Father

by Mike Ratliff

16 οὕτως λαμψάτω τὸ φῶς ὑμῶν ἔμπροσθεν τῶν ἀνθρώπων, ὅπως ἴδωσιν ὑμῶν τὰ καλὰ ἔργα καὶ δοξάσωσιν τὸν πατέρα ὑμῶν τὸν ἐν τοῖς οὐρανοῖς. Matthew 5:16 (NA28)

16 Let your light shine before men in such a way that they may see your good works, and glorify your Father who is in heaven. Matthew 5:16 (NASB) 

15 οὐ γὰρ ἐλάβετε πνεῦμα δουλείας πάλιν εἰς φόβον ἀλλʼ ἐλάβετε πνεῦμα υἱοθεσίας ἐν ᾧ κράζομεν· αββα ὁ πατήρ. Romans 8:15 (NA28)

15 For you have not received a spirit of slavery leading to fear again, but you have received a spirit of adoption as sons by which we cry out, “Abba! Father!” Romans 8:15 (NASB) 

As Christians we must understand that we are indeed adopted children of God. We were of our father the devil (John 8:44; 1 John 3:8-10). Under him we were indeed, slaves, slaves to sin, under a sentence of death, already dead in trespasses and sins (Ephesians 2:1-3). But we have been adopted into the family of God. We are members of a new family, all the old debts are paid, and we are new people with a new Father.

In the New Testament there are two Greek words translated as Father. The first is πατήρ (patēr), from which are derived English words such as paternity and paternal. In Greek philosophy it referred to the patriarchal head of the family. Most notably however, the Jews of the Old Testament saw five basic principle concerning God’s Fatherhood.

First, they saw God’s Fatherhood in terms of His begetting. 1 Chronicles 20:10 gives Him a title, “Lord God of Israel our Father,” and views Him as the One Who has begotten the nations.

Second, Old Testament Jews saw God’s Fatherhood in terms of His nearness to them. They saw that , as a Father, He is closer than any relative or friend. In Psalm 68, God is viewed riding through the clouds with His 20,000 chariots and angels. But then the psalmist pulls back from this grandeur to view the personal trust–“a father of the fatherless” (v5). What a contrast!

Third, Old Testament Jews saw God’s Fatherhood in terms of His loving grace. The Jews saw God’s Fatherhood as something forgiving, tenderhearted, merciful, and gracious. “Just as a father has compassion on his children, So the LORD has compassion on those who fear Him.” (Psalm 103:13).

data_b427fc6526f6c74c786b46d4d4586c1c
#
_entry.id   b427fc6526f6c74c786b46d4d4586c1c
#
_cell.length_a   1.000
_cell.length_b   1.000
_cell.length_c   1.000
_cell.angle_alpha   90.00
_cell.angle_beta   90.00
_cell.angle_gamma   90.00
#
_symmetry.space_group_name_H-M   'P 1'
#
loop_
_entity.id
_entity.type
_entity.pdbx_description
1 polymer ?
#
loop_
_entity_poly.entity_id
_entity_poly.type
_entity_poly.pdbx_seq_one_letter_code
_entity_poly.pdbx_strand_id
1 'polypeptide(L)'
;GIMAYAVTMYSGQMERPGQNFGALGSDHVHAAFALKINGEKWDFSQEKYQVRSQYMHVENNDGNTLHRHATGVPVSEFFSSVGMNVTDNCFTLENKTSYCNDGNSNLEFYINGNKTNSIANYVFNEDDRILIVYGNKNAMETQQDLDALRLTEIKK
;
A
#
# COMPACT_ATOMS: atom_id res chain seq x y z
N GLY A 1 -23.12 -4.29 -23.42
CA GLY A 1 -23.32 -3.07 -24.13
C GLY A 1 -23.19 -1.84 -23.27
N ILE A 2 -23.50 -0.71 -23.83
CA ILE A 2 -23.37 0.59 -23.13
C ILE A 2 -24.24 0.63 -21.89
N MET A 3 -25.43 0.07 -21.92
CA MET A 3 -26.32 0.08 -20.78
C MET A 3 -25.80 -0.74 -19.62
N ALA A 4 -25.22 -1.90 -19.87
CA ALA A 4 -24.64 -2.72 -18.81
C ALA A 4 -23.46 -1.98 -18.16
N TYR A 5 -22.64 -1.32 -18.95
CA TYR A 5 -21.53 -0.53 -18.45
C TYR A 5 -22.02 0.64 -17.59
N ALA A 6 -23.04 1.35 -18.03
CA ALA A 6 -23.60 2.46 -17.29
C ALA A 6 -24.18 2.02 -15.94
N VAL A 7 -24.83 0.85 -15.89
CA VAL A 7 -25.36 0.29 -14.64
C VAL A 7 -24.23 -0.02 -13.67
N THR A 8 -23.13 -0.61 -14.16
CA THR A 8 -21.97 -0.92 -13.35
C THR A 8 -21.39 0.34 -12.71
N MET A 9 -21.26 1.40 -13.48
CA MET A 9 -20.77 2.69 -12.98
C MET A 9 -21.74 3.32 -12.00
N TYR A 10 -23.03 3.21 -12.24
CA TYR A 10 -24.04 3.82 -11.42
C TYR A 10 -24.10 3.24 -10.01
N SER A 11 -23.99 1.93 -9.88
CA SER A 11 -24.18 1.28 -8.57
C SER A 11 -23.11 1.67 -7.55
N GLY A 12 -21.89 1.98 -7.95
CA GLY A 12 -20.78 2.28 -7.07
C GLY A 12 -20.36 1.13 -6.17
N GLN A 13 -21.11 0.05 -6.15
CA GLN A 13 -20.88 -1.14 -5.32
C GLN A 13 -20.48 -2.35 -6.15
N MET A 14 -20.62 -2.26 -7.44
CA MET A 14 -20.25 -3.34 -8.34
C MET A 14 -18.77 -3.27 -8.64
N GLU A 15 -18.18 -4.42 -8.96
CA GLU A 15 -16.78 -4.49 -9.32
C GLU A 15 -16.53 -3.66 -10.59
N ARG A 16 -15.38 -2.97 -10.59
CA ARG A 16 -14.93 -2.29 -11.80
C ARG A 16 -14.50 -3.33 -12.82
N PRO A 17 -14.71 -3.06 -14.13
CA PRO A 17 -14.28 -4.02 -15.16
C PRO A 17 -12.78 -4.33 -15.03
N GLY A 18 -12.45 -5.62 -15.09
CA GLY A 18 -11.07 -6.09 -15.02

Fourth, Old Testament Jews saw God’s Fatherhood in terms of His guidance. Jeremiah wrote, “With weeping they will come, And by supplication I will lead them; I will make them walk by streams of waters, On a straight path in which they will not stumble; For I am a father to Israel” (Jeremiah 31:9).

While those first four views might on the surface seem to sentimentalize God, the fifth view proves that was not the case with the Jews.

Fifth, Old Testament Jews saw God’s Fatherhood in terms of their obedience to Him. Here is the capstone, the view that balances the others. After much rebellion and corruption, Moses said to Israel: “Do you thus repay the LORD, O foolish and unwise people? Is not He your Father who has bought you?” (Deuteronomy 32:6). “After all that God has done for you,” Moses thunders, “this is how you repay Him? You dare to rebel and disobey His Word?”

Those views serve as great reminders of how we view our Heavenly Father. In my daily prayer time before I start my day, I often call out to our great God as, “My Dear Heavenly Father!” What do I mean by that? I mean all those things above plus an abhorrence for any semblance to what I read in the Bible of those who take Him and His grace for granted. I seek a very intimate relationship with Him.

By Jesus’ day God’s Fatherhood was through of more in terms of His overall care for Israel, the intimacy of personal relationship was gone. It even became blasphemous to mention His name–Yahweh.

In Romans 8:15 which I placed at the top of this post is ἀββά (abba), which is actually from the Aramaic ‘ab. While patēr is usually used to translate abba, abba itself appears three times in the New Testament (Mark 14:36; Romans 8:15; Galatians 4:6). It was used among Jews as the familiar term children used for their fathers, and is used even today in Hebrew speaking families, not only by small children, bu by adult sons and daughters. An unfortunate English equivalent that has been popularized today is “Daddy.” This term has taken on a too sentimental tone and has given way to a somewhat “buddy-buddy” relationship with God. More precisely it means, “my father,” “Father, my Father.” or “Dear Father,” which emphasize the necessity of reverence. Historically, in fact, childish word (daddy) receded.

That provides us with both a comfort and a challenge.

First, the comfort is that we do have an intimacy with the Father. The Jews of Jesus’ day would never have used this term, thinking it too familiar and inappropriate. But it is quite possible that Jesus used it often, which would have astounded the Jews. He demonstrated that the true believer, as a son or daughter, does, indeed, have an intimate relationship with the Father. Paul captured this when he, too, used the term.

Second, abba also provides a challenge. While there certainly is an intimacy with the Father, there must also be a respect for who He is. This was, of course, the expression the Lord Jesus used as He prayed in the Garden of Gethsemane (Mark 14:36), so both intimacy and respect are present. Yes, our Lord had an intimate relationship with the Father and made requests of Him, but there was still respect and reverence as He came into submission to the Father’s will. This challenges us to be very careful not to barge into God’s presence demanding our desires.

Soli Deo Gloria!